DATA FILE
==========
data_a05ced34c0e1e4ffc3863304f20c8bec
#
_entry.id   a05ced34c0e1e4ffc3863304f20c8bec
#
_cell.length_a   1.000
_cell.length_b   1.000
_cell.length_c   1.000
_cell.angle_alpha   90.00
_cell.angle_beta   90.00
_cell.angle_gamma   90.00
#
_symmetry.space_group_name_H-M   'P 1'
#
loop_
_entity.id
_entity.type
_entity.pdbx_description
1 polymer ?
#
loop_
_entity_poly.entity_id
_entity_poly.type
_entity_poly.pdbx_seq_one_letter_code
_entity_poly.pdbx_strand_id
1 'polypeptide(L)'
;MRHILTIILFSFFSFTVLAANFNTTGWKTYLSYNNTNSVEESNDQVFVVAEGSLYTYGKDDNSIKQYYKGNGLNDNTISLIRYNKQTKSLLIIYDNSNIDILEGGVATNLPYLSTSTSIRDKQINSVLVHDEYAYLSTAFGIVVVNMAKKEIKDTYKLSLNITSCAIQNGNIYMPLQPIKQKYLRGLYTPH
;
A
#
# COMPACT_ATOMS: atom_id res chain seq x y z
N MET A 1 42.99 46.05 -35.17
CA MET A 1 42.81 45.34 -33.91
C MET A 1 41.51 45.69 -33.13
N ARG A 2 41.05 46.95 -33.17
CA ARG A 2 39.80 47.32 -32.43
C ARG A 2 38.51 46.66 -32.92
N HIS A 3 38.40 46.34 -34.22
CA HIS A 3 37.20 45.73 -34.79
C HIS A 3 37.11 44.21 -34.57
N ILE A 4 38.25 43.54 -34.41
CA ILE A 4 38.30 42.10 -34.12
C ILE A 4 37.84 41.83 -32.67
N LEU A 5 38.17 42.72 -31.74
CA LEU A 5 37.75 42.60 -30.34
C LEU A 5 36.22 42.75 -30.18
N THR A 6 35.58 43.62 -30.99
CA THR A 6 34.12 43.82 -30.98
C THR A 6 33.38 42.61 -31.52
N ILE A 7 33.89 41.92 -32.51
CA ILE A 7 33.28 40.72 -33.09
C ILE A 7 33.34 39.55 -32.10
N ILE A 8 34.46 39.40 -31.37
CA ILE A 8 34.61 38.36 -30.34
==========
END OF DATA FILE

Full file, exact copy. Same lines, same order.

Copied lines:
data_a05ced34c0e1e4ffc3863304f20c8bec
#
_entry.id   a05ced34c0e1e4ffc3863304f20c8bec
#
_cell.length_a   1.000
_cell.length_b   1.000
_cell.length_c   1.000
_cell.angle_alpha   90.00
_cell.angle_beta   90.00
_cell.angle_gamma   90.00
#
_symmetry.space_group_name_H-M   'P 1'
#
loop_
_entity.id
_entity.type
_entity.pdbx_description
1 polymer ?
#
loop_
_entity_poly.entity_id
_entity_poly.type
_entity_poly.pdbx_seq_one_letter_code
_entity_poly.pdbx_strand_id
1 'polypeptide(L)'
;MRHILTIILFSFFSFTVLAANFNTTGWKTYLSYNNTNSVEESNDQVFVVAEGSLYTYGKDDNSIKQYYKGNGLNDNTISLIRYNKQTKSLLIIYDNSNIDILEGGVATNLPYLSTSTSIRDKQINSVLVHDEYAYLSTAFGIVVVNMAKKEIKDTYKLSLNITSCAIQNGNIYMPLQPIKQKYLRGLYTPH
;
A
#
# COMPACT_ATOMS: atom_id res chain seq x y z
N MET A 1 42.99 46.05 -35.17
CA MET A 1 42.81 45.34 -33.91
C MET A 1 41.51 45.69 -33.13
N ARG A 2 41.05 46.95 -33.17
CA ARG A 2 39.80 47.32 -32.43
C ARG A 2 38.51 46.66 -32.92
N HIS A 3 38.40 46.34 -34.22
CA HIS A 3 37.20 45.73 -34.79
C HIS A 3 37.11 44.21 -34.57
N ILE A 4 38.25 43.54 -34.41
CA ILE A 4 38.30 42.10 -34.12
C ILE A 4 37.84 41.83 -32.67
N LEU A 5 38.17 42.72 -31.74
CA LEU A 5 37.75 42.60 -30.34
C LEU A 5 36.22 42.75 -30.18
N THR A 6 35.58 43.62 -30.99
CA THR A 6 34.12 43.82 -30.98
C THR A 6 33.38 42.61 -31.52
N ILE A 7 33.89 41.92 -32.51
CA ILE A 7 33.28 40.72 -33.09
C ILE A 7 33.34 39.55 -32.10
N ILE A 8 34.46 39.40 -31.37
CA ILE A 8 34.61 38.36 -30.34